Discovery Communications CEO Touts OWN's Move Toward Profitability
David Zaslav also sees carriage fee upside for the cable networks company and says the pay-TV industry won't move to an a la carte channels model.
Discovery Communications expects OWN, the cable network joint venture with Oprah Winfrey's Harpo, to start throwing off a profit in the back half of the year, CEO David Zaslav said at an investor conference Wednesday.
Discovery has previously mostly focused on predicting that the venture would reach a cash flow break-even point in the second half of 2013 before beginning to make a profit. However, Zaslav last year also said that Discovery would start seeing such a profit from OWN in the back-half of the year.
Appearing at the Sanford C. Bernstein Strategic Decisions Conference in New York in a session that was webcast, Zaslav lauded the "enormous success" and growing audience of the network. "We will be making money on OWN" later this year and are "ahead of where we thought we'd be," he said. "Oprah is working really hard," and OWN even has strong ratings on Saturday nights without Winfrey on the air, he said.
Zaslav on Wednesday also said that Discovery would grow its affiliate fee revenue in the coming years, but doesn't expect to see the pay TV industry move to an a la carte channels offering.
Asked if continuing carriage disputes could lead to an a la carte system to allow consumers to pay only for networks they want, Zaslav said: "I don't see that happening. This is a very sturdy system. Viewers really enjoy the basic package … It works quite well for us and distributors. I don't see that challenged."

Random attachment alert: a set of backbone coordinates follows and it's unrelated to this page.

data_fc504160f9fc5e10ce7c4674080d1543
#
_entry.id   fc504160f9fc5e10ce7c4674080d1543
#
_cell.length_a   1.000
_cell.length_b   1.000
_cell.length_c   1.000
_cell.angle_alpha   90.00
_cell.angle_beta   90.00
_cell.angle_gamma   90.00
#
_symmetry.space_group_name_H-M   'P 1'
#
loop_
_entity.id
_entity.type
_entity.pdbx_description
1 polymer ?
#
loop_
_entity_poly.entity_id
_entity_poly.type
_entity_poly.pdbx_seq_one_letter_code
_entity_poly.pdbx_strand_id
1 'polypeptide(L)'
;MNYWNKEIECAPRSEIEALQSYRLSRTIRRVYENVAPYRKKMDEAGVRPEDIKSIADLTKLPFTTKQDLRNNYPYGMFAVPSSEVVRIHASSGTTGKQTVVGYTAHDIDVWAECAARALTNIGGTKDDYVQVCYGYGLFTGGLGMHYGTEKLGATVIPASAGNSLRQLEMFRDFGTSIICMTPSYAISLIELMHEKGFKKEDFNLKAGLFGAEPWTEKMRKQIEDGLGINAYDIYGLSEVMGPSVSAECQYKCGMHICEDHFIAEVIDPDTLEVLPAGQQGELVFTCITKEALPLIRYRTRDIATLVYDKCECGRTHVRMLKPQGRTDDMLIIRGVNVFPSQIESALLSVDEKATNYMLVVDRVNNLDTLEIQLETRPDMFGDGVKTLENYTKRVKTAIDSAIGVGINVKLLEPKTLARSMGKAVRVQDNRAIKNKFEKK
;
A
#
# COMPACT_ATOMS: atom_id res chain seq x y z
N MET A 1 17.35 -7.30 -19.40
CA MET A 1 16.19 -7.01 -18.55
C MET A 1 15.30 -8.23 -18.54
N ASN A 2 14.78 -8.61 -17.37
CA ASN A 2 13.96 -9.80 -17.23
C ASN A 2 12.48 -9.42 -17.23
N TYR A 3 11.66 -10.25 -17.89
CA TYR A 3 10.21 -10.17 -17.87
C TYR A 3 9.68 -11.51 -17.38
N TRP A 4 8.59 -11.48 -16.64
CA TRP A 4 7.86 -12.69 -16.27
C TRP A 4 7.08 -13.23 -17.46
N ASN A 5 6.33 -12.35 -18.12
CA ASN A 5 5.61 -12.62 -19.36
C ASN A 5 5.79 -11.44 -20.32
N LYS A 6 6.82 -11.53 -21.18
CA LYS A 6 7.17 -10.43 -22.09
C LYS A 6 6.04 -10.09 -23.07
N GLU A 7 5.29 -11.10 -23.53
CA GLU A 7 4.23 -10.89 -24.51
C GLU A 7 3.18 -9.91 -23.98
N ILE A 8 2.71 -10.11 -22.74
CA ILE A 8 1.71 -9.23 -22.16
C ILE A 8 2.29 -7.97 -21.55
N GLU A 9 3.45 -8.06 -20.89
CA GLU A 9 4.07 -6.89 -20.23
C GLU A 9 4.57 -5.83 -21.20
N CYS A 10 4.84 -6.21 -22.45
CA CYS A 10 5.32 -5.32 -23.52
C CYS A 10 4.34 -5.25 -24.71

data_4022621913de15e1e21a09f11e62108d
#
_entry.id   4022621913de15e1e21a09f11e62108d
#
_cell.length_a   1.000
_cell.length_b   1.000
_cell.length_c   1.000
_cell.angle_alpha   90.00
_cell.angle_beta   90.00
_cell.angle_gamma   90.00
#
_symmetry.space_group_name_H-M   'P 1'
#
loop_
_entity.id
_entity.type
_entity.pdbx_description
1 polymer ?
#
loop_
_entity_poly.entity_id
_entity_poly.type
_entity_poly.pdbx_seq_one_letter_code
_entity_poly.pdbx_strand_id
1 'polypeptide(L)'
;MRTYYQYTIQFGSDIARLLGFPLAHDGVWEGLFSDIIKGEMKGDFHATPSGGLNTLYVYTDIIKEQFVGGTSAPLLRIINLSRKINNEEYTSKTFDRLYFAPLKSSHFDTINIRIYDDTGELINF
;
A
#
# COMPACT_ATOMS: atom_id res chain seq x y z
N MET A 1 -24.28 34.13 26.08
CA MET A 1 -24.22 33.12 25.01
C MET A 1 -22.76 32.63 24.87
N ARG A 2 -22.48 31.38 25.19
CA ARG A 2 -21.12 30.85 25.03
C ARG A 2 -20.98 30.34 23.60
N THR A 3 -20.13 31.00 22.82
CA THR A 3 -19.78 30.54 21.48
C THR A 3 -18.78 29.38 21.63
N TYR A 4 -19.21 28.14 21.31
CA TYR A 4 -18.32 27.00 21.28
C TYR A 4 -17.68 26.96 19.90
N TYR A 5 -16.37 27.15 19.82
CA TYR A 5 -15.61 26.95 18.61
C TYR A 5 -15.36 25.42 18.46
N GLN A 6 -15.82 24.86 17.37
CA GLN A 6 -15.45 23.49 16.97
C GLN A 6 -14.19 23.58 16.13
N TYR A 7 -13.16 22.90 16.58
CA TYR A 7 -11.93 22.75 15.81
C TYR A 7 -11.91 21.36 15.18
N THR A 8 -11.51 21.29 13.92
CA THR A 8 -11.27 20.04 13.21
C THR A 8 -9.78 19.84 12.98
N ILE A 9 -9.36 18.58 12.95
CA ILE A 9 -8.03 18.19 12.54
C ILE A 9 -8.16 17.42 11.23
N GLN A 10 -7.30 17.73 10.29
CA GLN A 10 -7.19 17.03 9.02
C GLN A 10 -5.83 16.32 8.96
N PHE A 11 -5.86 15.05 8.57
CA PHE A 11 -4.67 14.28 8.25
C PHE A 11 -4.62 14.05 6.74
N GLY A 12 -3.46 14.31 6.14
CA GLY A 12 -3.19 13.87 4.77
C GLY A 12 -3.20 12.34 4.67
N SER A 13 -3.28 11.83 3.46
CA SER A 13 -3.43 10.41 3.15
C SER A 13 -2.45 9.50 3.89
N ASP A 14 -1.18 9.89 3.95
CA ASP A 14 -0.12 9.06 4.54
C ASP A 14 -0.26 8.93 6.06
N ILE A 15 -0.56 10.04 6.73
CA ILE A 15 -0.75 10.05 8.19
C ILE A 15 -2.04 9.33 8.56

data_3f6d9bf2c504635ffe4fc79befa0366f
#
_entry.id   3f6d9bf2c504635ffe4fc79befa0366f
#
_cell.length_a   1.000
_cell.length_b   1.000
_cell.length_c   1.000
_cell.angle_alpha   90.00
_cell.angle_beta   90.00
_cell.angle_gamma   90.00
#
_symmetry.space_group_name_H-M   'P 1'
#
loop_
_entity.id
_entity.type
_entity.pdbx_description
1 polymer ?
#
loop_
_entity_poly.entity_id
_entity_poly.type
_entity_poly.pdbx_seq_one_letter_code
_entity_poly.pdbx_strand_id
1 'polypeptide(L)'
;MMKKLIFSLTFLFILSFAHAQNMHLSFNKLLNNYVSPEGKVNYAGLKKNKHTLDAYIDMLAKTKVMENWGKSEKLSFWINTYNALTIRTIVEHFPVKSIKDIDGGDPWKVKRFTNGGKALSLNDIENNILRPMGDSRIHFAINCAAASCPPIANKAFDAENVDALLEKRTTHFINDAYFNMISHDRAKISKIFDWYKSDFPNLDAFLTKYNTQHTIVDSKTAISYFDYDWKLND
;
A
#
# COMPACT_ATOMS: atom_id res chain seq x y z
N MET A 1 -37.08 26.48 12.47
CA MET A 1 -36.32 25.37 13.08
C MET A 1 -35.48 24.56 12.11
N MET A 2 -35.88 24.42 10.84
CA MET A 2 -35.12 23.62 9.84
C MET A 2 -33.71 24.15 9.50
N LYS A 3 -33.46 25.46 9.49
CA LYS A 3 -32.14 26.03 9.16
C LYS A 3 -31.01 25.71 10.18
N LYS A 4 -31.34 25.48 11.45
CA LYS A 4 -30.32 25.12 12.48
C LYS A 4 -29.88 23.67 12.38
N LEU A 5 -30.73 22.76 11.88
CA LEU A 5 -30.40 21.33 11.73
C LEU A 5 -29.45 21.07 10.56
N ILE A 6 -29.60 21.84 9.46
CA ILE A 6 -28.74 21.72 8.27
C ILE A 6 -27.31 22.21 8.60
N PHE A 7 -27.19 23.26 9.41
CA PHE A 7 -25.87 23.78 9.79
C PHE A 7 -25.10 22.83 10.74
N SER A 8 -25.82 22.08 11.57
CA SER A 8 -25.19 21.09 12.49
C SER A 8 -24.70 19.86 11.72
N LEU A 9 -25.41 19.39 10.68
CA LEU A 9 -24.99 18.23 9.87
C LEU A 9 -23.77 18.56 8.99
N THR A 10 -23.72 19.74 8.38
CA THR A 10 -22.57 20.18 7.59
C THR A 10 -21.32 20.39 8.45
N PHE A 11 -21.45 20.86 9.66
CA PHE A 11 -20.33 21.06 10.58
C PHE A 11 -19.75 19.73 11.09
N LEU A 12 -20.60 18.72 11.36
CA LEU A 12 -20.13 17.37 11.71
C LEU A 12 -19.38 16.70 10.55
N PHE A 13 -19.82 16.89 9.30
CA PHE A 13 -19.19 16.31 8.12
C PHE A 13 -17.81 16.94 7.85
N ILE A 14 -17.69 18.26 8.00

Plus, companies invest a lot of money in content, with Discovery alone spending $1.1 billion a year, he highlighted. But even if the pay TV industry moved to an a la carte model, Zaslav said Discovery has strong brands and owns its content. "There are a lot of media companies that don't own their content," he said. "We have full control."
Asked about affiliate fee upside, Zaslav said that various carriage deals will come up in the coming years. Citing that Discovery's cable viewership market share has risen in recent years from 3.5 percent to 10 percent, and that the company is spending more on content, "We have a lot of affinity channels" and the firm's fees have not gone up much in recent years, he concluded: "That all leads to a good story for us."
Helping the company in carriage fee talks is that the Discovery network is the most valued channel in the U.S., according to studies, with Animal Planet in the top five and ID in the top 10, Zaslav said.
Zaslav reaffirmed that Discovery has not given TV Everywhere rights to any pay TV companies. "We need to get more value for that," he said, mentioning interest from pay TV distributors and Discovery.
Discussing digital content licensing, the Discovery CEO said that "there has never been a better time to be in the content business -- at least for next three to four years." Amazon, Netflix and other new players that want content in another window all provide new revenue and profit sources.
The CEO also said Wednesday that Discovery is different from other media giants in that it has launched or relaunched more networks in the past few years than all other U.S. companies combined. "We still believe that if we invest in content … we can still attract audiences," he said.
Signaling upside to the company's current 10 percent cable network audience market share in the U.S., Zaslav said "the real opportunity for us is to populate these channels with better [content]." The company's effort to make its channels better and grow their market share is currently only in the third or fourth inning, he added.
Asked how Discovery would spend available cash, Zaslav mentioned potential further acquisitions and even a dividend as possibilities.
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